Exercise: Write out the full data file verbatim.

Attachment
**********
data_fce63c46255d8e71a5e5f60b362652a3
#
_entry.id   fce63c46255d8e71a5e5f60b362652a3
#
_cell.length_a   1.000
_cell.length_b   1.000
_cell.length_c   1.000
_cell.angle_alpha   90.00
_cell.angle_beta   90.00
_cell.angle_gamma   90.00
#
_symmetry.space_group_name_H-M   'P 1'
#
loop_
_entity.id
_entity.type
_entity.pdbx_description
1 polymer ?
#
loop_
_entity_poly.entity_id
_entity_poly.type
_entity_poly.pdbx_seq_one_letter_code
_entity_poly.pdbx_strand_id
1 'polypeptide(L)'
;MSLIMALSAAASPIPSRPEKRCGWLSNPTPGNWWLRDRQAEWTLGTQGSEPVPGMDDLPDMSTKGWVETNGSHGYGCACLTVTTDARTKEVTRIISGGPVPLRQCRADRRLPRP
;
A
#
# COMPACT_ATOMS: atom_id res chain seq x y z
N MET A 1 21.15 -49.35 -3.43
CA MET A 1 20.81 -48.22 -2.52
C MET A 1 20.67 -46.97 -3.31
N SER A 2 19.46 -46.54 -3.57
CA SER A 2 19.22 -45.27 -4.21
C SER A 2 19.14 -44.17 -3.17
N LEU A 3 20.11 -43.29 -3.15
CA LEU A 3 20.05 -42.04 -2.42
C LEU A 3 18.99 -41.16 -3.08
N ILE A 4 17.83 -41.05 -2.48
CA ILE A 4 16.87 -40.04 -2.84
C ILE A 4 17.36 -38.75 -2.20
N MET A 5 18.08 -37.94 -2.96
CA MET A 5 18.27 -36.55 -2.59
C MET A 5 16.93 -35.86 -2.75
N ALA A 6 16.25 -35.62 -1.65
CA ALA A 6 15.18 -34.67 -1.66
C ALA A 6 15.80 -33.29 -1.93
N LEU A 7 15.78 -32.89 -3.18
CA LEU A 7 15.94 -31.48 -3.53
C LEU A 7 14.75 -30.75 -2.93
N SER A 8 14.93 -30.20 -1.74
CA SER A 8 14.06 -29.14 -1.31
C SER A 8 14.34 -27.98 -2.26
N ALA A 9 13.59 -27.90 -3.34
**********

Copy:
data_fce63c46255d8e71a5e5f60b362652a3
#
_entry.id   fce63c46255d8e71a5e5f60b362652a3
#
_cell.length_a   1.000
_cell.length_b   1.000
_cell.length_c   1.000
_cell.angle_alpha   90.00
_cell.angle_beta   90.00
_cell.angle_gamma   90.00
#
_symmetry.space_group_name_H-M   'P 1'
#
loop_
_entity.id
_entity.type
_entity.pdbx_description
1 polymer ?
#
loop_
_entity_poly.entity_id
_entity_poly.type
_entity_poly.pdbx_seq_one_letter_code
_entity_poly.pdbx_strand_id
1 'polypeptide(L)'
;MSLIMALSAAASPIPSRPEKRCGWLSNPTPGNWWLRDRQAEWTLGTQGSEPVPGMDDLPDMSTKGWVETNGSHGYGCACLTVTTDARTKEVTRIISGGPVPLRQCRADRRLPRP
;
A
#
# COMPACT_ATOMS: atom_id res chain seq x y z
N MET A 1 21.15 -49.35 -3.43
CA MET A 1 20.81 -48.22 -2.52
C MET A 1 20.67 -46.97 -3.31
N SER A 2 19.46 -46.54 -3.57
CA SER A 2 19.22 -45.27 -4.21
C SER A 2 19.14 -44.17 -3.17
N LEU A 3 20.11 -43.29 -3.15
CA LEU A 3 20.05 -42.04 -2.42
C LEU A 3 18.99 -41.16 -3.08
N ILE A 4 17.83 -41.05 -2.48
CA ILE A 4 16.87 -40.04 -2.84
C ILE A 4 17.36 -38.75 -2.20
N MET A 5 18.08 -37.94 -2.96
CA MET A 5 18.27 -36.55 -2.59
C MET A 5 16.93 -35.86 -2.75
N ALA A 6 16.25 -35.62 -1.65
CA ALA A 6 15.18 -34.67 -1.66
C ALA A 6 15.80 -33.29 -1.93
N LEU A 7 15.78 -32.89 -3.18
CA LEU A 7 15.94 -31.48 -3.53
C LEU A 7 14.75 -30.75 -2.93
N SER A 8 14.93 -30.20 -1.74
CA SER A 8 14.06 -29.14 -1.31
C SER A 8 14.34 -27.98 -2.26
N ALA A 9 13.59 -27.90 -3.34